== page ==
You’d be surprised at how many performing arts organizations I come across that have no idea what their program book is going to look like until they start laying it out!
This is analogous to bowling with a sheet over the pins. You will never come in on budget putting your program books together this way.
You need to manage your program books so they’re not managing you.
At Onstage Publications, before we ever start selling into our program books, we always know what the make-up will be. Sure, pages may be added or deleted somewhere down the line, but by having a plan in place we can make better informed decisions on what the impact of these changes will be in real time, as opposed to having an “Oh Shit” moment at the very last minute.
We’ve developed a simple tool, called our Pagination Grid, that helps us manage our program books. And if you like puzzles, you’ll love this because it’s kind of like a big jigsaw puzzle.
Figure out how many pages you want your program book to be, including the covers, as well as the number of color pages versus black and white pages.
It is important to work closely with your printer on this if you are new to program book publishing. Perfect signatures are going to be your key to figuring out the layout of your program book. By working with your printer you will also get an understanding of what type of press they use so that you can add and delete pages accordingly. You would be amazed at how many people think you can just add one page! Also, your color pages are going to be more expensive, so this is why distinguishing your color pages from your black and white pages on the Pagination Grid is so important.
Then, figure out if your program book is going to be a stand-alone (printed for each performance) or a wrap with inserts (wrap printed all at once and in advance, with the inserts being printed for each performance.)
In column 1 of a spreadsheet, note all the way down the column what color these pages will be (taking into consideration step 1.)
In column 2, note all of your page numbers starting with FC (Front Cover) and going all the way down and ending with OBC (Outside Back Cover.)
In column 3 (this will be your largest column), note what pages go where. It is best to start with your content pages. For example, table of contents, cast, staff page, etc. Then go through and note your sponsor ads. What you should be left with is sold advertising pages. Hopefully you have enough of these pages to make sure your costs will be covered.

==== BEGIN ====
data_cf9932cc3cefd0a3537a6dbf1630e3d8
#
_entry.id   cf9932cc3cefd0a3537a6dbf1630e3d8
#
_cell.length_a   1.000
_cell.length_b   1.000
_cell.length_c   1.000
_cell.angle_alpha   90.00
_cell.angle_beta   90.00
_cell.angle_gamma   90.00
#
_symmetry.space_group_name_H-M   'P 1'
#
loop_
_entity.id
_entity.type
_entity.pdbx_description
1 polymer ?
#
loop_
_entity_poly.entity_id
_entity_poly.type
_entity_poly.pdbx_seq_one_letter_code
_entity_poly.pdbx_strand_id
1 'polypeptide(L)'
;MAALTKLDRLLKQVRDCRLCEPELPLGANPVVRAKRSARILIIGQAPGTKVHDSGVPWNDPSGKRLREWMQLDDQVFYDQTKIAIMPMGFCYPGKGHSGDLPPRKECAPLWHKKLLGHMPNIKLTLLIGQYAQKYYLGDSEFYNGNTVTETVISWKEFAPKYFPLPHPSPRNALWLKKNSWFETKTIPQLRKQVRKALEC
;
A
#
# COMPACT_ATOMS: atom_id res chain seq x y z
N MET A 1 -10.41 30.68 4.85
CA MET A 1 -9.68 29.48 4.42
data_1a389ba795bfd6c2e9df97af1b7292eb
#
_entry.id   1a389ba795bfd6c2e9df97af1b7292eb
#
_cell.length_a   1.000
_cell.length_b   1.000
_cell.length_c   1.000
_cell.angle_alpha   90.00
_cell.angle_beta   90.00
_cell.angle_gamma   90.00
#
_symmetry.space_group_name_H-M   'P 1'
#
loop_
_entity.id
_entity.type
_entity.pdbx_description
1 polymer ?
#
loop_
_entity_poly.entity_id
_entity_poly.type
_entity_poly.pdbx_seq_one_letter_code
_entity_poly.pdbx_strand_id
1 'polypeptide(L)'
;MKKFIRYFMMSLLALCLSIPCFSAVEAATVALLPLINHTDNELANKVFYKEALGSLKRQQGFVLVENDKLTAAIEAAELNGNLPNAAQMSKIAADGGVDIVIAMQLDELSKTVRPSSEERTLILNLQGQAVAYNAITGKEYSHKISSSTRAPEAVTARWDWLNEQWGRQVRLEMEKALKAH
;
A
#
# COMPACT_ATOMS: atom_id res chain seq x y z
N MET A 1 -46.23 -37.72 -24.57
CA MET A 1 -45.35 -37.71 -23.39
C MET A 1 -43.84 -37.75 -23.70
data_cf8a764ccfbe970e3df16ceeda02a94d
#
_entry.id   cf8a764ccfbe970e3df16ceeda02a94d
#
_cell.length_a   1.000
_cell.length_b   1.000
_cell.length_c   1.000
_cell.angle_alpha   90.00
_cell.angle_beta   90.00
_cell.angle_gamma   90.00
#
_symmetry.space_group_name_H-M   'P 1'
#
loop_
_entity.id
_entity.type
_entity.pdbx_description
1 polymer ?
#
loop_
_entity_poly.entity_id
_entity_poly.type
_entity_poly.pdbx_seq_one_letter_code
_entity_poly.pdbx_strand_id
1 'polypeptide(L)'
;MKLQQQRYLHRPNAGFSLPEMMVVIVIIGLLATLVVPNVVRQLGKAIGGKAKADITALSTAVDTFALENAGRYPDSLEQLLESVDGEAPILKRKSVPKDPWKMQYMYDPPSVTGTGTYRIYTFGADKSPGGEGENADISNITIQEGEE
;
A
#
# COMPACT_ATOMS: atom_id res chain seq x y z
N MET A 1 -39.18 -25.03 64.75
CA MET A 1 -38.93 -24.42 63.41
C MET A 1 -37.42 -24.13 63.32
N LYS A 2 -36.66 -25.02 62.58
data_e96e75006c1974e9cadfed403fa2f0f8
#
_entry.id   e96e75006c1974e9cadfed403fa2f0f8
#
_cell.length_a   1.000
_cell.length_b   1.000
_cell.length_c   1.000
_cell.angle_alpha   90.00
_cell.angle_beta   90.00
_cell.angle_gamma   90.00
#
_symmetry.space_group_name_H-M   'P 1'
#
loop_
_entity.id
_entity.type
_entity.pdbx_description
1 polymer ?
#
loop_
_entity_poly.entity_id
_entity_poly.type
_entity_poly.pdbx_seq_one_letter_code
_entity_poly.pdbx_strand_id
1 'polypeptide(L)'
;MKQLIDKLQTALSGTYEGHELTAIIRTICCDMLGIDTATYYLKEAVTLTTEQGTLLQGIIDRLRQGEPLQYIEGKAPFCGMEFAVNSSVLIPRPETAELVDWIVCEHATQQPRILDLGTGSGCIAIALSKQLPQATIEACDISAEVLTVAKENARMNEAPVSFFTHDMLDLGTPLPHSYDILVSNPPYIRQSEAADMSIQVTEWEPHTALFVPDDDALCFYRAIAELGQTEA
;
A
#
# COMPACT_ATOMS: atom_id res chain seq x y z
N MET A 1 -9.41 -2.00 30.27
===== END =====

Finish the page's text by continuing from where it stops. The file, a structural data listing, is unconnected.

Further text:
This is where the jig-saw puzzle part comes in. You can get a quick visual of the flow of your program book via the Pagination Grid. You will want to move things around so you have a well flowing program book.
Columns 4-7 will be your formula columns. This is where you’re capturing actual page counts to make sure you don’t go over your allotted pages.
In column 4, your header will be AD.
In column 5, your header will be FILLER.
In column 6, your header will be Sponsor.
In column 7, your header will be Content.
In these columns, you will plug in the corresponding page increment from the third column.
For example, on page 10, you could have a ½ page ad, and a ½ page sponsor. So in column 4 your entry would be .5, and in column 6 your entry would be .5 to equal 1 page.
Column 8 is where you simply have a formula to total columns 4-7. If you have a total over 1.0 then you have too much on that page and you will have to move something. This column needs to always total 1.0.
Finally, total columns 4-8 at the bottom. This will give you a quick tabulation for all of your pages.
Below are two examples of our Pagination Grid. Example 1 is a stand-alone with both color and b&w pages. Example 2 is a wrap with inserts.
This may look confusing, but I guarantee, once you get the hang of the Pagination Grid, your performing arts program book will never mange you again! Good selling.